If your New Year’s resolution involves quitting your current job, you can now consider an array of jobs within Oregon’s budding recreational marijuana industry. But before you can land that career you’ve only ever dreamed about surrounded by the skunky scent of weed, you must pass a multiple choice test, a background check and then fork over $100 in order to secure a Marijuana Worker Permit from the Oregon Liquor Control Commission (OLCC).
For an industry currently stifled by regulations, this $100 fee could prove prohibitive. Data provided by the OLCC seem to support that assertion, as there are an almost equal number of permits issued (4,303) as permits that have been approved but not paid for, which stands at 4,288.
However, the number of approved but unpaid permits could also be attributed in part to a workaround for those employed at a marijuana business licensed by the OLCC.
Currently, if you work at an OLCC licensed weed shop you only need to "take the test and apply for a permit as soon as possible," according to the Marijuana Worker Permit FAQ on the OLCC website. So while there’s no guarantee that an OLCC-licensed business will hire you without your Marijuana Worker Permit, not paying the fee may not hinder you at first either.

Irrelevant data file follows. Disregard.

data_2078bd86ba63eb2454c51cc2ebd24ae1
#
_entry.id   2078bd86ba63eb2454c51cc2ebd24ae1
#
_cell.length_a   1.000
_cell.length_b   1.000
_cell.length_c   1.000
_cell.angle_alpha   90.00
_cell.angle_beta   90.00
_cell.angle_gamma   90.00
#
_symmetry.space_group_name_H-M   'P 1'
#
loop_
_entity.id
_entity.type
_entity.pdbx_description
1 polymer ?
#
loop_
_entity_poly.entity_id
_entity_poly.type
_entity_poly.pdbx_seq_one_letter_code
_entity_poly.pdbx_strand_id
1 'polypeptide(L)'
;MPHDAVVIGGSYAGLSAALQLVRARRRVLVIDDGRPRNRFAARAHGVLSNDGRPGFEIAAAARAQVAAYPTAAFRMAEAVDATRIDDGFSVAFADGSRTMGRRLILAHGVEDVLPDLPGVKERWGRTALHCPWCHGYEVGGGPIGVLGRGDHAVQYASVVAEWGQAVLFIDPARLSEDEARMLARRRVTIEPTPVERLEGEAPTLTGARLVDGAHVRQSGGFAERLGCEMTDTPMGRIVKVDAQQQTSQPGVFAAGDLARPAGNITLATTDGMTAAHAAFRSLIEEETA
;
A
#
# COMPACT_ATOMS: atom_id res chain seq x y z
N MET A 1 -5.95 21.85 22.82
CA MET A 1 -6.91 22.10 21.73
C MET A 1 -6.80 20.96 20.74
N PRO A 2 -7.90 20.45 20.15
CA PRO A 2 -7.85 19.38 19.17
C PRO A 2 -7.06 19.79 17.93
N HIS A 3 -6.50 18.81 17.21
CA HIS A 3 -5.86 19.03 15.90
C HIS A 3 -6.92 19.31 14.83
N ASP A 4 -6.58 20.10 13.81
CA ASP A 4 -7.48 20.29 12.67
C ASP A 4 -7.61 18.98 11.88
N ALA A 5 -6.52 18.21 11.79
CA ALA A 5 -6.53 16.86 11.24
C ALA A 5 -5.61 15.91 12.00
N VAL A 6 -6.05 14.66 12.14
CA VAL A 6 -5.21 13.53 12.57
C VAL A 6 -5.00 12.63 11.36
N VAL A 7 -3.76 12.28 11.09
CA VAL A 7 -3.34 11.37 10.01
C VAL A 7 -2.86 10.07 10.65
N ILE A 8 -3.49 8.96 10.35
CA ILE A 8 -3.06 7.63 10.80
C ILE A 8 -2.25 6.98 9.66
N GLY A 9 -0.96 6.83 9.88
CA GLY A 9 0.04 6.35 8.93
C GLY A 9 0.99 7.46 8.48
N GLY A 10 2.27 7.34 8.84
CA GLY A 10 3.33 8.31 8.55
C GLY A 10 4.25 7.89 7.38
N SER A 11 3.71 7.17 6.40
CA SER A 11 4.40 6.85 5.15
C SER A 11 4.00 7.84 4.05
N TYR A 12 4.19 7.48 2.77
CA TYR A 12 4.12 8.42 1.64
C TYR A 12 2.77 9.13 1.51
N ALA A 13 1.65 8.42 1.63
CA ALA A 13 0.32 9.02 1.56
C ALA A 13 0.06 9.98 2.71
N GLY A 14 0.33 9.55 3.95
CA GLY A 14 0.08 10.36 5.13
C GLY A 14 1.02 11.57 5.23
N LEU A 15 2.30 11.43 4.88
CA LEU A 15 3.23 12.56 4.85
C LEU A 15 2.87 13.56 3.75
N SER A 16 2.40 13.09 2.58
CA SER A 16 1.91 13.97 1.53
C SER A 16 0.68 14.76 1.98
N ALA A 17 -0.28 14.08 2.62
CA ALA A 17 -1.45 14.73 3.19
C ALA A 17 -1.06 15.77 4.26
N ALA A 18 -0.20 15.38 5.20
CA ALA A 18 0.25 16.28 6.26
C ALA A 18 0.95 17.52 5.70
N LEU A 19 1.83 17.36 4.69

Hwy. 99 Cannabis Co.’s manager Tim Byars likens the process to that of bartenders getting their OLCC server permit. He says that the process has been “working fine” for him and for the shop’s other four employees.
Byars notes that four out of the five currently have their permit, but says that “as long as you are in the process of getting it, you can work.”
Tippi Pollet, manager of Green Health Associates, says that the Marijuana Worker Permit program is “working fine” and that the process is “super easy.” Pollet also says that the company paid for all of its employees’ permits, and that the $100 fee “is a hindrance if you have to come up with it, and if you don’t have a job.”
While coming up with the $100 fee may not be easy, the 30-question test is.
This reporter needed less than an hour to read the manual — available as a PDF on the OLCC’s website — and pass the open-book test with a perfect score. Most of the multiple-choice questions are easy, some with amusing answers that are obviously incorrect.
Once those hurdles are cleared, the only thing left to do is download the certificate of completion emailed by the OLCC, snap a quick picture of the applicant’s photo ID and attach both to the electronic permit application before submitting it.
Less than 24 hours later, this reporter was informed via email that the last obstacle to complete to get the permit was doling out $100 to the OLCC, at which point the option to download and then print the license becomes available.
The OLCC does not mail the license.
Mark Pettinger, the OLCC’s public affairs contact for recreational marijuana, confirmed that employees may continue to work as long as they are in the process of getting the permit.
Pettinger did not respond before press time to a request as just how long a time that grace period lasts before a weed worker must pay the $100.
This story has been updated.